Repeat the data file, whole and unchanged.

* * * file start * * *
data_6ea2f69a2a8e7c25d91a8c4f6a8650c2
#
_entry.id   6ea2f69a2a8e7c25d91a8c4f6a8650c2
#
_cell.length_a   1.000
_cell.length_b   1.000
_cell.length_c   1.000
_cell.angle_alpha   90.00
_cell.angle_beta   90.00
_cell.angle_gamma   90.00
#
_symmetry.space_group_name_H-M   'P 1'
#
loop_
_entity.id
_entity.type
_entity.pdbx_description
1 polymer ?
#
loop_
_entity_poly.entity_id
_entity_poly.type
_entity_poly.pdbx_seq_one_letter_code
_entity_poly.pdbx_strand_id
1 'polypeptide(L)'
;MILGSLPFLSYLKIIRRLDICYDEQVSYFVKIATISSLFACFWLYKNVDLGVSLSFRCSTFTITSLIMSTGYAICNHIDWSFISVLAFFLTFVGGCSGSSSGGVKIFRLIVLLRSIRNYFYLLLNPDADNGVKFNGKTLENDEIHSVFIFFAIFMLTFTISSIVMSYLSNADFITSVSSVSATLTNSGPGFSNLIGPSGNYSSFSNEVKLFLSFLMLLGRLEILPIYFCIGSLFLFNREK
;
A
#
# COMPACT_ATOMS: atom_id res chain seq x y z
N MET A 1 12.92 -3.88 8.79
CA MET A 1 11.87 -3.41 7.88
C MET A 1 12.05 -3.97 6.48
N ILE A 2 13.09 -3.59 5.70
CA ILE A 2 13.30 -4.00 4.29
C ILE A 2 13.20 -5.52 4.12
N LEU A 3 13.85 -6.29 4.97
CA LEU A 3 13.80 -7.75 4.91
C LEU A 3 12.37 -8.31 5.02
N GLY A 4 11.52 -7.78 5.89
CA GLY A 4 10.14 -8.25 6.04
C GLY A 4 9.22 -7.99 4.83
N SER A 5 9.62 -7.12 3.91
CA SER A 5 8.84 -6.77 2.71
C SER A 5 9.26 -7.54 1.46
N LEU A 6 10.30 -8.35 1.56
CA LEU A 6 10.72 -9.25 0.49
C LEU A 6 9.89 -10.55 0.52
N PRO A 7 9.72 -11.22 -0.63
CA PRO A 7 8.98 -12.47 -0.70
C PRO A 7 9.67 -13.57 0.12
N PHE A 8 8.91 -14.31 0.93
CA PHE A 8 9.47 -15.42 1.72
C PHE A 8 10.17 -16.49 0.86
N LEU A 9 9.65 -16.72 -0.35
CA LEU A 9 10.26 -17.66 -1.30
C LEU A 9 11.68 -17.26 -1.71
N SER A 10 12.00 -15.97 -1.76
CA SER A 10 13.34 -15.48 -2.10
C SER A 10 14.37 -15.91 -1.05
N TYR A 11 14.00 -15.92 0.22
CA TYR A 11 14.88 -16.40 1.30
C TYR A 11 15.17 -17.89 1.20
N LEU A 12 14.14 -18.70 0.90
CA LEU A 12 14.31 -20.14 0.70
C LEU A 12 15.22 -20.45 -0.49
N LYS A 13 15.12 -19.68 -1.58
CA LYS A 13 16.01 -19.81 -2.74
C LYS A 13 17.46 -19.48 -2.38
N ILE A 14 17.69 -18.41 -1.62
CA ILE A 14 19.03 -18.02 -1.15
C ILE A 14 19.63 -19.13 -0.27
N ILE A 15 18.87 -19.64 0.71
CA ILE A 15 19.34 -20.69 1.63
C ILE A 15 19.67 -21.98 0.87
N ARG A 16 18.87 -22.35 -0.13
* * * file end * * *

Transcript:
data_6ea2f69a2a8e7c25d91a8c4f6a8650c2
#
_entry.id   6ea2f69a2a8e7c25d91a8c4f6a8650c2
#
_cell.length_a   1.000
_cell.length_b   1.000
_cell.length_c   1.000
_cell.angle_alpha   90.00
_cell.angle_beta   90.00
_cell.angle_gamma   90.00
#
_symmetry.space_group_name_H-M   'P 1'
#
loop_
_entity.id
_entity.type
_entity.pdbx_description
1 polymer ?
#
loop_
_entity_poly.entity_id
_entity_poly.type
_entity_poly.pdbx_seq_one_letter_code
_entity_poly.pdbx_strand_id
1 'polypeptide(L)'
;MILGSLPFLSYLKIIRRLDICYDEQVSYFVKIATISSLFACFWLYKNVDLGVSLSFRCSTFTITSLIMSTGYAICNHIDWSFISVLAFFLTFVGGCSGSSSGGVKIFRLIVLLRSIRNYFYLLLNPDADNGVKFNGKTLENDEIHSVFIFFAIFMLTFTISSIVMSYLSNADFITSVSSVSATLTNSGPGFSNLIGPSGNYSSFSNEVKLFLSFLMLLGRLEILPIYFCIGSLFLFNREK
;
A
#
# COMPACT_ATOMS: atom_id res chain seq x y z
N MET A 1 12.92 -3.88 8.79
CA MET A 1 11.87 -3.41 7.88
C MET A 1 12.05 -3.97 6.48
N ILE A 2 13.09 -3.59 5.70
CA ILE A 2 13.30 -4.00 4.29
C ILE A 2 13.20 -5.52 4.12
N LEU A 3 13.85 -6.29 4.97
CA LEU A 3 13.80 -7.75 4.91
C LEU A 3 12.37 -8.31 5.02
N GLY A 4 11.52 -7.78 5.89
CA GLY A 4 10.14 -8.25 6.04
C GLY A 4 9.22 -7.99 4.83
N SER A 5 9.62 -7.12 3.91
CA SER A 5 8.84 -6.77 2.71
C SER A 5 9.26 -7.54 1.46
N LEU A 6 10.30 -8.35 1.56
CA LEU A 6 10.72 -9.25 0.49
C LEU A 6 9.89 -10.55 0.52
N PRO A 7 9.72 -11.22 -0.63
CA PRO A 7 8.98 -12.47 -0.70
C PRO A 7 9.67 -13.57 0.12
N PHE A 8 8.91 -14.31 0.93
CA PHE A 8 9.47 -15.42 1.72
C PHE A 8 10.17 -16.49 0.86
N LEU A 9 9.65 -16.72 -0.35
CA LEU A 9 10.26 -17.66 -1.30
C LEU A 9 11.68 -17.26 -1.71
N SER A 10 12.00 -15.97 -1.76
CA SER A 10 13.34 -15.48 -2.10
C SER A 10 14.37 -15.91 -1.05
N TYR A 11 14.00 -15.92 0.22
CA TYR A 11 14.88 -16.40 1.30
C TYR A 11 15.17 -17.89 1.20
N LEU A 12 14.14 -18.70 0.90
CA LEU A 12 14.31 -20.14 0.70
C LEU A 12 15.22 -20.45 -0.49
N LYS A 13 15.12 -19.68 -1.58
CA LYS A 13 16.01 -19.81 -2.74
C LYS A 13 17.46 -19.48 -2.38
N ILE A 14 17.69 -18.41 -1.62
CA ILE A 14 19.03 -18.02 -1.15
C ILE A 14 19.63 -19.13 -0.27
N ILE A 15 18.87 -19.64 0.71
CA ILE A 15 19.34 -20.69 1.63
C ILE A 15 19.67 -21.98 0.87
N ARG A 16 18.87 -22.35 -0.13